We’ve talked about landing pages and local pages, now I’m going to talk about optimizing e-commerce pages.
So, for e-commerce pages, you’re trying to sell something. Just to be clear, I’m talking about the product-level pages where the conversion happens, not the homepage or category pages.
In this post, I’ll go over the key things all e-commerce landing pages should include; starting with a bold headline and an eye-catching image, then, after the fold, the modules that build trust.
What You’ll Learn:
- Your most valuable information should be above the fold
- Use “Specs” to deliver customers more details on your products
- How creating videos can help certain industries inform and sell
- Directing customers to similar products helps improve bounce rates
- Add product-specific FAQs to add content to your ecommerce page
- Ecommerce pages are driven by reviews – are you incorporating them?
Above the Fold
All product pages begin with a descriptive title and a quick description, as well as the option to filter by size, color, or other relevant variables.
Additionally, high-resolution photos are a must for any product page. Shopping is a visual experience–and as such, should speak to consumers on both an emotional and practical level.
Keep in mind, you’ll want to include several images so that your audience can see the item from different angles or environments. It also helps to include a zoom feature for a close-up look at the materials, which can give buyers a sense of the product quality.
Here’s an example from Harry’s, which I think ticks all the boxes:
Bose uses a slightly different format but includes a LOT of white space, multiple views, and a bottom navigation bar that lets visitors know where they can learn more about the product.
Further down the page, you’ll want to add more information to help buyers move toward a decision. Here are a few examples:
Another e-commerce page staple is the specs. What are the dimensions? Materials? What is included with the product?
Rent the Runway offers specs that go beyond the usual measurements and instead works in stylist notes that describe how this dress fits different body types and what kind of underwear you might wear with this particular piece.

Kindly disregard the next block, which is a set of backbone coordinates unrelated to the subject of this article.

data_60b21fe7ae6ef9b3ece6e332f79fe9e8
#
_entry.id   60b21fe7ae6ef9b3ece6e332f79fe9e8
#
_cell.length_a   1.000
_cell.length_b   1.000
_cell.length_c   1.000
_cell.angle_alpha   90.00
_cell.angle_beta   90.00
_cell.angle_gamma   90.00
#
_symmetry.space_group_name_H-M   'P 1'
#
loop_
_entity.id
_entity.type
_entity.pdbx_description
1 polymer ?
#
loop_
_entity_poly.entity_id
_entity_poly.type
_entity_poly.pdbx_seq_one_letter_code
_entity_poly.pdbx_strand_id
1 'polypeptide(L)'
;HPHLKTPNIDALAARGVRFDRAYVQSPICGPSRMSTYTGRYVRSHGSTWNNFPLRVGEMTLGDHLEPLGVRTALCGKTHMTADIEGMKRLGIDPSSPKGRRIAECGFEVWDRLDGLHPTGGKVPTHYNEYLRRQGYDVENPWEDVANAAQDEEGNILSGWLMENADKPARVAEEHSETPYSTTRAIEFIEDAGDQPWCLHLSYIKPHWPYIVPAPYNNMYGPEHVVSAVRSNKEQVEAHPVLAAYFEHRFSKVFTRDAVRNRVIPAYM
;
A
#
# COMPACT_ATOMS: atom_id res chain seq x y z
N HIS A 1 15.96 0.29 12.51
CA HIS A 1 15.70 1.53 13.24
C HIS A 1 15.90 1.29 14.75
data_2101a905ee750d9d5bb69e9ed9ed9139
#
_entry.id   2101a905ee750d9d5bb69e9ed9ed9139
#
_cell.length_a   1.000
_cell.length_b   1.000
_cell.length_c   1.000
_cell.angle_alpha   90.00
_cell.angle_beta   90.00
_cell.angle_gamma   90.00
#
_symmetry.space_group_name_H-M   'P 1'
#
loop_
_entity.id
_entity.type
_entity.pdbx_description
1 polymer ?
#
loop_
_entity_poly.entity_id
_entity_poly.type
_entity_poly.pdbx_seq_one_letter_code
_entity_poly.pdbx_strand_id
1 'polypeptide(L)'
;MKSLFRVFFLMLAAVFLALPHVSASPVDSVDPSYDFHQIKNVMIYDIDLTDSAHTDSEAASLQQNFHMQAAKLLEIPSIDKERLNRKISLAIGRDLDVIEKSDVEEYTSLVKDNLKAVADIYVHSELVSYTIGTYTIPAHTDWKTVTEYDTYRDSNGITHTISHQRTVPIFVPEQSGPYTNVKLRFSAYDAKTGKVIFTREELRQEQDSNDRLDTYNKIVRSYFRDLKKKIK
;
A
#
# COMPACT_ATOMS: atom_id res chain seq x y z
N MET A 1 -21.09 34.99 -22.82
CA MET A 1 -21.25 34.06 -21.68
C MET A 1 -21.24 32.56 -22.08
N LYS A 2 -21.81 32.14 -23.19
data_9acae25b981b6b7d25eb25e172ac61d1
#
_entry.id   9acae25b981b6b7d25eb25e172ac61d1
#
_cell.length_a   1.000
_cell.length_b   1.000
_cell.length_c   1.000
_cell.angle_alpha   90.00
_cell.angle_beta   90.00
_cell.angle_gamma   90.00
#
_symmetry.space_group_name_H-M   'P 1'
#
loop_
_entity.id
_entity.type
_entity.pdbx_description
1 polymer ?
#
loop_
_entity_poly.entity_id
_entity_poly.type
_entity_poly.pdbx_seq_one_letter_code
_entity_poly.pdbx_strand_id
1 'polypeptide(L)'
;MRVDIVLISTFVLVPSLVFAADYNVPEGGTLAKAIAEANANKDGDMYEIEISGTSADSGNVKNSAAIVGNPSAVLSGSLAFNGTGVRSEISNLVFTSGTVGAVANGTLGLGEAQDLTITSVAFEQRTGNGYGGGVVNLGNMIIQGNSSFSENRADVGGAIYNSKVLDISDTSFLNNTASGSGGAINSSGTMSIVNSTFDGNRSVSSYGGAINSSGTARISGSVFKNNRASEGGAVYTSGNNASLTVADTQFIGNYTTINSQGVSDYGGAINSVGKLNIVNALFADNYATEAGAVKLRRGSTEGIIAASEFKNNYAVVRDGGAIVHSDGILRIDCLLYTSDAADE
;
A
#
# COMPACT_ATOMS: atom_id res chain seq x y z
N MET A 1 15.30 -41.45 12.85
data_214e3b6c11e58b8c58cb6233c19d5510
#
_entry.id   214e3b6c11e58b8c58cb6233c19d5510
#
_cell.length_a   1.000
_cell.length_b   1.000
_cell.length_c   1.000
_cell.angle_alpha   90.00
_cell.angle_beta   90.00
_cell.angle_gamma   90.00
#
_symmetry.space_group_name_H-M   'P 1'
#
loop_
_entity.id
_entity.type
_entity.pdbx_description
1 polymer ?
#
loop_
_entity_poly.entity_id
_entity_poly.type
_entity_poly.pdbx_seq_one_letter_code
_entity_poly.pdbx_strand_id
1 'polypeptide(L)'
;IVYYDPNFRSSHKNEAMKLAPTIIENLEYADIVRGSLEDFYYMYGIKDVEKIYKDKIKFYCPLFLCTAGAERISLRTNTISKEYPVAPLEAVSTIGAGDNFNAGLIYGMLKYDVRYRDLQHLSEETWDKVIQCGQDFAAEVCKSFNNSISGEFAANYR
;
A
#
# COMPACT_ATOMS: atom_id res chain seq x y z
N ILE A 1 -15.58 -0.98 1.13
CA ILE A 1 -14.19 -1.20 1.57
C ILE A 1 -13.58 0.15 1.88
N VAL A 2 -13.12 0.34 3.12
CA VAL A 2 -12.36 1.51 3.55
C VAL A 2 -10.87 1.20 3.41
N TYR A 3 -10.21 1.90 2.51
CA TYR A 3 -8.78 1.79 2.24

Wayfair does something kind of cool here, providing shoppers with a look at how different rug dimensions look in relation to the rest of a room’s furniture:
According to Wyzowl, 33% of people say that video is the preferred way to learn more about a product.
Your approach to video, of course, depends on what you’re selling. Clothing items, watches, home decor benefit from videos that show the product, up close, at different angles, allowing users to get a sense of how the item will look in person.
For SaaS products, apps, and gadgets, an explainer or tutorial video that covers specific features and benefits can help clarify what it is your product can do for the customer. Here’s an example from Backlinko that showcases the platform’s keyword research tool:
Video is also an effective way to show complex product features in action. This is different than a “how-to” and instead aims to give users a tangible idea of what a product actually does.
Here’s an example Breville used to show off their Precision Brewer.
Pro tip: add a video sitemap to your product page videos. The benefit is, this allows you to let Google know exactly where the video is located, making it easier for Googlebots and searchers to find your product page.
Related Products & Categories
Should visitors decide they don’t want this particular product, linking to related products can help improve internal linking and reduce bounce rates. Here’s an example from West Elm that offers several neutral couch options in different sizes and styles:
That same page also includes links to the category structure, allowing shoppers to explore the sofa category or maybe just furniture in general.
While you might have a dedicated FAQ page, adding product specific questions and answers are a great way to add extra text to your product pages. In other words, you’re giving your page more opportunities to rank without cluttering the top section of the page.
Try answering questions such as:
- Which payment options do you accept?
- What shipping options are available?
- Do you offer free shipping?
- What is your return policy?
- When can customers expect their order?
- What makes this product unique?
Another option is incorporating real customer questions and answers like Amazon does to build transparency around customer expectations.
Reviews are one of the biggest conversion drivers in e-commerce. Social proof, of course, adds credibility and drives conversions.
You might incorporate reviews like Sephora does, here, calling them out up top:
Then featuring the actual customer comments down below:
What’s nice about Sephora’s review section is, it allows users to filter customer reviews based on other users with similar skin types, coloring, age, etc. to get a better sense of how a product might work for their individual needs.
Everlane does something similar, allowing users to filter reviews by height, weight, and size:
That same Bose page mentioned above features a combination of reviews and user-generated content, doubling down on social proof:
Bottom line: e-commerce pages should aim to provide shoppers with everything they might want to know before checking out. This includes a title, description, and several high-quality images, as well as reviews, videos, and specifications that dig a little deeper.
In my next post, I’ll cover how to optimize blog posts for conversions. Don’t miss it.